- Why it’s important to have gratitude
- How to make it a part of your everyday
- How to help children develop gratitude
Why It’s Important
Gratitude is good for your physical health and your emotional well-being.
Physicians say those who are grateful enjoy better health, handle stress better and are better able to handle challenges.
Spiritual leaders say gratitude is good for your spiritual and emotional well-being when you recognize that good things do come to you and that they usually come from an outside source like God.
Gratitude helps you look outward, and when you are looking outward, you tend to give back and serve others.
You can teach kids about gratitude by role modeling that. If parents just complain about all that they don’t have, kids pick up on that attitude.
Gratitude doesn’t come naturally to everyone, but it can be cultivated.
Dave just experienced a crushed toe, but at the end of the day, the Mitchells sat down with their kids and talked about all the people who blessed them and helped them through that challenge. Opportunities like that are good for kids to talk through, pointing out all the good things to be grateful for.
Another exercise Amy does started quite awhile ago when yellow child came home from school and for several days in a row, she just complained about all the terrible things in her day. So Amy started asking her every night for three things that she was grateful for throughout her day. When she changed her mindset to be looking for the blessings rather than the problems in her day, she was a happier girl. Amy has been asking this question with her kids every night as she puts them to bed for almost two years, and those kids look forward to it. If Amy forgets to ask or isn’t home when they go to bed, they come to her or call her on her cell phone so they can tell her their three things they are grateful for. Amy likes this nightly exercise because she gets one more little glimpse into their day.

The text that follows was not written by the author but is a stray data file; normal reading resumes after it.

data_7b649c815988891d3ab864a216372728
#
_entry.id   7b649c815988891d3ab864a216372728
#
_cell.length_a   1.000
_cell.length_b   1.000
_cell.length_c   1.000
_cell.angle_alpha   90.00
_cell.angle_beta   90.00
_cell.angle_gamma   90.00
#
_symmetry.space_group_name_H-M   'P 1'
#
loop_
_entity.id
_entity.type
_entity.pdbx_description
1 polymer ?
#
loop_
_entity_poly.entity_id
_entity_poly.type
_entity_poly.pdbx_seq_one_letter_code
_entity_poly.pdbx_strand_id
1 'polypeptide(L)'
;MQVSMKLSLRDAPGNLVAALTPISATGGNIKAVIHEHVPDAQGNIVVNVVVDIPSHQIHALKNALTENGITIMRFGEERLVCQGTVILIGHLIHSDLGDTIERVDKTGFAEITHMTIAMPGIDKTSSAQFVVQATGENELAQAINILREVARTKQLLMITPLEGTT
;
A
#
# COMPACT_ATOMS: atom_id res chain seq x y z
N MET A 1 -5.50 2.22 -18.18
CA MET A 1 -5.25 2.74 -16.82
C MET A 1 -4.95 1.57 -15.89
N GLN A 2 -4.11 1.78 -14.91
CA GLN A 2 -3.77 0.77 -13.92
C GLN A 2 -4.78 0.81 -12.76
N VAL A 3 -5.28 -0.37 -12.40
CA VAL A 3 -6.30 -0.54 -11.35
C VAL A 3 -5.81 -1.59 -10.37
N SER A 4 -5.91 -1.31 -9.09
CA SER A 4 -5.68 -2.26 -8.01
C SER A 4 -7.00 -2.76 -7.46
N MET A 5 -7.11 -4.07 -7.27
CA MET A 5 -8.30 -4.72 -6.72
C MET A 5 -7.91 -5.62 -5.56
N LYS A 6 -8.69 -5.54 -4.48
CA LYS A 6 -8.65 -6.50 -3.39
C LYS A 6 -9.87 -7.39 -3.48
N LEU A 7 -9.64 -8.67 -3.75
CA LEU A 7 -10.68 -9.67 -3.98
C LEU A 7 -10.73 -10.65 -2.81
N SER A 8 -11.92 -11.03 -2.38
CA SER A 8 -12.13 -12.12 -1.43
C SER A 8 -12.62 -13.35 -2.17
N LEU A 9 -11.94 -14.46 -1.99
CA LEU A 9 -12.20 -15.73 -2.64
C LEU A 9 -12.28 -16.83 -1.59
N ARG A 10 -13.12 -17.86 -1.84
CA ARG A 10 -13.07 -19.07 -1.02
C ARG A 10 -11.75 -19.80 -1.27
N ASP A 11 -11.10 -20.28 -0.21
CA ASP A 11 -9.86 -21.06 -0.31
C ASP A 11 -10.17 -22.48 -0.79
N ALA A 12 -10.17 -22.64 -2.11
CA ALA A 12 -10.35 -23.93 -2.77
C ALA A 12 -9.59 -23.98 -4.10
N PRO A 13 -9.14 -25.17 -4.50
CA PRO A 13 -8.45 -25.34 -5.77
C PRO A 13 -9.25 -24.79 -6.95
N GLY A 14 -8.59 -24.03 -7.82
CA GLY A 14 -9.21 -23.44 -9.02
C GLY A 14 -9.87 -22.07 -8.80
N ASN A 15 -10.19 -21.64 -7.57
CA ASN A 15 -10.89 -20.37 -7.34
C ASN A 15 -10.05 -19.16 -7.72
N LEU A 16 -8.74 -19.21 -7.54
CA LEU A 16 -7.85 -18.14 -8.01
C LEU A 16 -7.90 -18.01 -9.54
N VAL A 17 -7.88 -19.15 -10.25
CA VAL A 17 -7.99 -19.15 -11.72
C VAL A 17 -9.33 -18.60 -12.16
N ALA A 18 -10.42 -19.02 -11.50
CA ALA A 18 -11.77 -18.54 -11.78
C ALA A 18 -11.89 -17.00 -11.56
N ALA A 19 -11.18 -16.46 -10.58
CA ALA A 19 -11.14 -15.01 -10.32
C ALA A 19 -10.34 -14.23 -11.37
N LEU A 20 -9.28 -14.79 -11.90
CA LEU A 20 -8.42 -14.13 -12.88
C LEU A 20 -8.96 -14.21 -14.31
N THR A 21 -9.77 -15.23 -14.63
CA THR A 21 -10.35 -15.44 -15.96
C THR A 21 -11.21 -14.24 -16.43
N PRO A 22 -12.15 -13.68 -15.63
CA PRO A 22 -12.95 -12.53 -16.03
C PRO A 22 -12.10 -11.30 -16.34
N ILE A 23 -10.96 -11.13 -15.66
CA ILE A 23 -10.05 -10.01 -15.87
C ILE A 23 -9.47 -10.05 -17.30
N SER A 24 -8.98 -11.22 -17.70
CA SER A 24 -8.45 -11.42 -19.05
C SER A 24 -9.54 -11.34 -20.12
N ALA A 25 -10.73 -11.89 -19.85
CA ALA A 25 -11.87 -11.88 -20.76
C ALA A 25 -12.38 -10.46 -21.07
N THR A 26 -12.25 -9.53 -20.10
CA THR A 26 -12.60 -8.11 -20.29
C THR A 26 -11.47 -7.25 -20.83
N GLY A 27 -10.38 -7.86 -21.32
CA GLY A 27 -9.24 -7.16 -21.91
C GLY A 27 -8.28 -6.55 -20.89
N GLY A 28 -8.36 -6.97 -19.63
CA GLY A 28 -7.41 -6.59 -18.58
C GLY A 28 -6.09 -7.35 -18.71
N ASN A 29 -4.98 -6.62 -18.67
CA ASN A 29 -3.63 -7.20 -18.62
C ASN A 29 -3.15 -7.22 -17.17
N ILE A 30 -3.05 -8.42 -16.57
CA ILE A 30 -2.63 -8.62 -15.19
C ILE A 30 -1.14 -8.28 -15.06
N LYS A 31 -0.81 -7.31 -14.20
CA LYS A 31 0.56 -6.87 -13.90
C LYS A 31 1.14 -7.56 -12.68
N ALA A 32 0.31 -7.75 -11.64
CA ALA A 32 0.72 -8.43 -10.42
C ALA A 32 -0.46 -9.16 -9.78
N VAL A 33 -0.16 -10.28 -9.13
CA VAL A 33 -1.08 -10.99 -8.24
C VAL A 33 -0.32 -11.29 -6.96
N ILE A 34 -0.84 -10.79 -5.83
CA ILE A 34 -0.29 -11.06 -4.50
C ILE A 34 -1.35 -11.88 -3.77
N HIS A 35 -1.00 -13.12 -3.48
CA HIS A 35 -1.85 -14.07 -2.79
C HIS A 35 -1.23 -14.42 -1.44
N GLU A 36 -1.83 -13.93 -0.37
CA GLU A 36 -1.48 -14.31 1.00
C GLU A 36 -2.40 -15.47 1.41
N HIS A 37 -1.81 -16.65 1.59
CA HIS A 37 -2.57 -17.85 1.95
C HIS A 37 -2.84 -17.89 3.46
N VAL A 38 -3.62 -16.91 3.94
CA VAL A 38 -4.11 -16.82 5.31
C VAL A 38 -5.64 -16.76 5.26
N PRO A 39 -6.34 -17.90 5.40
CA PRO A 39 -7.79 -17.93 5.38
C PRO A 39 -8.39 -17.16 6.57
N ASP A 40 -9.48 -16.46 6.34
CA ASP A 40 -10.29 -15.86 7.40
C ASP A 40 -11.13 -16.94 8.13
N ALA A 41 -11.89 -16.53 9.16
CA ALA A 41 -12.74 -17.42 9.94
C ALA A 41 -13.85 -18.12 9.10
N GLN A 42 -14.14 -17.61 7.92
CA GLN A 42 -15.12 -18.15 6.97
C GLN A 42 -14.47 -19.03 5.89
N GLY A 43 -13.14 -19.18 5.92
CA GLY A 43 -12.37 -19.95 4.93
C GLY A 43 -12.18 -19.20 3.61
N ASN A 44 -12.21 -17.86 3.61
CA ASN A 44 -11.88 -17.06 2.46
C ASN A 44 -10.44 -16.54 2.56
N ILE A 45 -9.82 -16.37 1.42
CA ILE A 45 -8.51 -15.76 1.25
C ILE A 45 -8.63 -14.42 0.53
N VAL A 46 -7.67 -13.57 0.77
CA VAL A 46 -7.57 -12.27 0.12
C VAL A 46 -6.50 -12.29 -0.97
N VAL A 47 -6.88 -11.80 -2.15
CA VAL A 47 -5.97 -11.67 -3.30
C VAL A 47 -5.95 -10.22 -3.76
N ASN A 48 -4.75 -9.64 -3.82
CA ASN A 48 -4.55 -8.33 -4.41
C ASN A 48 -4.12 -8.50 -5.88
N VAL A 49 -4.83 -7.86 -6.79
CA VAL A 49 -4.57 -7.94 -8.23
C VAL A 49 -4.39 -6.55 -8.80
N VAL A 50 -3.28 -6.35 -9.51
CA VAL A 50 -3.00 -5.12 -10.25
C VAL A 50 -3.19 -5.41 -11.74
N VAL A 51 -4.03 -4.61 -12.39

Dave has a gratitude journal he writes in every night. In it, he writes down three things he is grateful for in his day. Sometimes it is brief when he’s tired, but other times when he has more time to devote to it, it is lengthier. He likes going back and reading it so he can better see all his blessings.
When the Mitchells were first married, they received a journal type book called their Joy Book. They were instructed to write in it the things that brought them joy, that they were grateful for. They love filling it with cute things the kids have said, the blessings they have received from others, the miracles in their lives that they don’t want to forget.
There are several exercises you can do with your family to help everyone cultivate an attitude of gratitude. But the value of gratitude is priceless.
People like being around others who are grateful. Negative people are not fun to be around.
There are some people who have given us a thank-you note or a little gift after coaching their team or serving them, and Amy tries to remember how that little thank you made her feel so good so that she can do the same for others and remember to express gratitude to them.